In the end, pitching is a little like dating.  You don’t walk into a bar and ask everyone in the bar to marry you, hoping you get a taker (untargeted e-mail pitching).  Instead, you develop relationships with the people who you have something in common with, and build trust with them. 

    ~Brandon Andersen

  • Aug 12 Posted 6 years ago Peter Himler (not verified) Robert, These are all excellent points for building relationships/trust with journalists/influencers, and yes, this is still a vital discipline in public relations. However, I would temper your suggestion to send the "occasional direct message" (DM) to a journalist. This is ONLY possible if you have a reasonably close relationship with the journalist, otherwise it could backfire. (Also, remember, the journalist must follow you to receive a DM.) The same goes for making story suggestions to reporters via their Facebook wall. This too, for many recipients, crosses the line and will invariably cause a rift. Did I say it was not possible to communicate or share news/info this way? No. But tread lightly if you endeavor to do so. Peter Himler Flatiron Communications LLC Blog: Twitter: PeterHimler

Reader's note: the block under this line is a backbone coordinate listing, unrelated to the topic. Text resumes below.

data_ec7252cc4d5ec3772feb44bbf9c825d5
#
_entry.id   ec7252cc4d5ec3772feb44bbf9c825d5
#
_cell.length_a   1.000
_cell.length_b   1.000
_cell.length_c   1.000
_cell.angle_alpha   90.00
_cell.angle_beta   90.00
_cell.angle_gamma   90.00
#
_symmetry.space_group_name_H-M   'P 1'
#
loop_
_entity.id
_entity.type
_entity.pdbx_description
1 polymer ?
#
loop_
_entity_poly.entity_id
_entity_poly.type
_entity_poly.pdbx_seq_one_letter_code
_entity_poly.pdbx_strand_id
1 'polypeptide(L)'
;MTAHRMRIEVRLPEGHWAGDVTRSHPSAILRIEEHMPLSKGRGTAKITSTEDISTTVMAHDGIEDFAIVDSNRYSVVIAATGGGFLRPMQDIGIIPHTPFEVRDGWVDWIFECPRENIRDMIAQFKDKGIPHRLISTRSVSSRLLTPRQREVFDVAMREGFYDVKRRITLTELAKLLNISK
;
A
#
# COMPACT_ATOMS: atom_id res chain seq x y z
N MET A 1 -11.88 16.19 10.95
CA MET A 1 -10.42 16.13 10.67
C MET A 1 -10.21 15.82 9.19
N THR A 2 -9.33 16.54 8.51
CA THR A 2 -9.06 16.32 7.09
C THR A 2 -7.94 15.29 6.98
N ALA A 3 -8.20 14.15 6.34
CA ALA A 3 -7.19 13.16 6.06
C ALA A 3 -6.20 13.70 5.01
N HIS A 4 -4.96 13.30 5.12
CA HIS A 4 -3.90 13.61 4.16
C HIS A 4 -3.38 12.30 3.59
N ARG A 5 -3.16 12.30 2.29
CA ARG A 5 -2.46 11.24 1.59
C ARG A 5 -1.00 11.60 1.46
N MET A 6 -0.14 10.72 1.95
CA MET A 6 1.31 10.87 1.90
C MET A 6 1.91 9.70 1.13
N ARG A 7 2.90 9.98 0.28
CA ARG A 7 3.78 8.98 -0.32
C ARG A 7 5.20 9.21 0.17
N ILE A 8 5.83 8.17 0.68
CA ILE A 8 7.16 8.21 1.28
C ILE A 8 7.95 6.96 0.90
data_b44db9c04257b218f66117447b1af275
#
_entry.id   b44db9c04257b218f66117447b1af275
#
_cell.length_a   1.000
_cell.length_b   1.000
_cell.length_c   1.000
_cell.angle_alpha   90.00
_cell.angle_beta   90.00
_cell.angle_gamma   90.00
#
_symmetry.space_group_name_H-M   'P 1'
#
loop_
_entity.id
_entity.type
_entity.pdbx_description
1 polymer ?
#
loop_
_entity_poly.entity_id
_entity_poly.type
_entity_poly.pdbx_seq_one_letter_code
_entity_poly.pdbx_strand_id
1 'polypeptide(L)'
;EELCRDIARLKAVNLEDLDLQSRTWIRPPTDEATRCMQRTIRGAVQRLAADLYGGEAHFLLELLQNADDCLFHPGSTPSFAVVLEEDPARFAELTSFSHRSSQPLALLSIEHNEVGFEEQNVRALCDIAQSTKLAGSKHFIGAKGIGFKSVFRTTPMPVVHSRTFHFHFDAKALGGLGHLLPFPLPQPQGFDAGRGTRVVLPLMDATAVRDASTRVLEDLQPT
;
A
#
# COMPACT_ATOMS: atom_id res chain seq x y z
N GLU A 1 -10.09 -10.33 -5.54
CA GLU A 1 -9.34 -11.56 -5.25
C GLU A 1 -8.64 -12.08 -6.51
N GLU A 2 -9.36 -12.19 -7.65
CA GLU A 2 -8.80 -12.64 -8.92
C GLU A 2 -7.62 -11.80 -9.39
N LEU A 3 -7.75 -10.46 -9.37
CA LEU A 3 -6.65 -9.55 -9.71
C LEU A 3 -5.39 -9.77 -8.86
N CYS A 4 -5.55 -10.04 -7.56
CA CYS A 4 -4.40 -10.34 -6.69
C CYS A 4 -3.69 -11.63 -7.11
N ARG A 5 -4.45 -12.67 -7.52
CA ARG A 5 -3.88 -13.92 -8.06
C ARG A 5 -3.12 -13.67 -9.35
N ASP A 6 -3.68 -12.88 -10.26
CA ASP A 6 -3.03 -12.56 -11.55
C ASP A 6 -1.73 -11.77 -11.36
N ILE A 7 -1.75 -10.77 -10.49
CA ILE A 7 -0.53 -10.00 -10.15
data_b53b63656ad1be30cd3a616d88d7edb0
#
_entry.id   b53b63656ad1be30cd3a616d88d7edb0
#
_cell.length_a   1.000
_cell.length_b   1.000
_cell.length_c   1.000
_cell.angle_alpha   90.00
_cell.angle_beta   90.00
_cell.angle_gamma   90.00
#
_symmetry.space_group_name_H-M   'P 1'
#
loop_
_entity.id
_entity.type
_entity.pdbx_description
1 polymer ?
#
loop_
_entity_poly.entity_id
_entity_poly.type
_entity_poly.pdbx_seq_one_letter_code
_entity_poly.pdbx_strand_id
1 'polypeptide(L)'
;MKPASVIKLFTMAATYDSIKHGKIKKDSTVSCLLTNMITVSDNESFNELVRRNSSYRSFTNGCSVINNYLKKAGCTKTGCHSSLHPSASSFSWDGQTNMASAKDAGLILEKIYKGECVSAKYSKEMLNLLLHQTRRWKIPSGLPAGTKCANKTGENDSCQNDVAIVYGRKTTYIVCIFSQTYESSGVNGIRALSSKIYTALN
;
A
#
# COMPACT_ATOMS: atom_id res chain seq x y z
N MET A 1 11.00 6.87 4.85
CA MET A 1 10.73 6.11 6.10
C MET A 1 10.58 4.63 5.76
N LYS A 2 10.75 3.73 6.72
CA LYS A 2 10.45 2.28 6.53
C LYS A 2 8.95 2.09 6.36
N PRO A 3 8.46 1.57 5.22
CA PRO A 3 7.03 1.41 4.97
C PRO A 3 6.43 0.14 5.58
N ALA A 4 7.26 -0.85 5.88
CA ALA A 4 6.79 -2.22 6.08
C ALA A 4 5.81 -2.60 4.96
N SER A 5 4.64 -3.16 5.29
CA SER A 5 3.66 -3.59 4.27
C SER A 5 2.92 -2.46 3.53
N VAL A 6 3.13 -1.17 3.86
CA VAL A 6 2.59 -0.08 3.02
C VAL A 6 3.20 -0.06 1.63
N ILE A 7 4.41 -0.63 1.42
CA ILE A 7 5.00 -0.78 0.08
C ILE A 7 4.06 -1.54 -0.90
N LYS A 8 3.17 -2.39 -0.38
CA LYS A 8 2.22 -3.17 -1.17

• Aug 12 Posted 6 years ago Kelli (not verified)

    As a former journalist turned PR pro I found myself nodding my head in agreement as I read the post. Relationships are crucial. Creating those relationships before you need something is probably even more crucial. The same holds true on the opposite side. Journalists have already started using social media to seek out contacts. The goal of every PR person should be to have their client/company etc become the subject matter expert in their area. A PR pro who responds thoughtfully and in a timely fashion online is more likely to do the same offline, which means the media will be more likely to seek out that pro as a contact. Social media is like a "two-way pitch" exchange between the media and the PR world.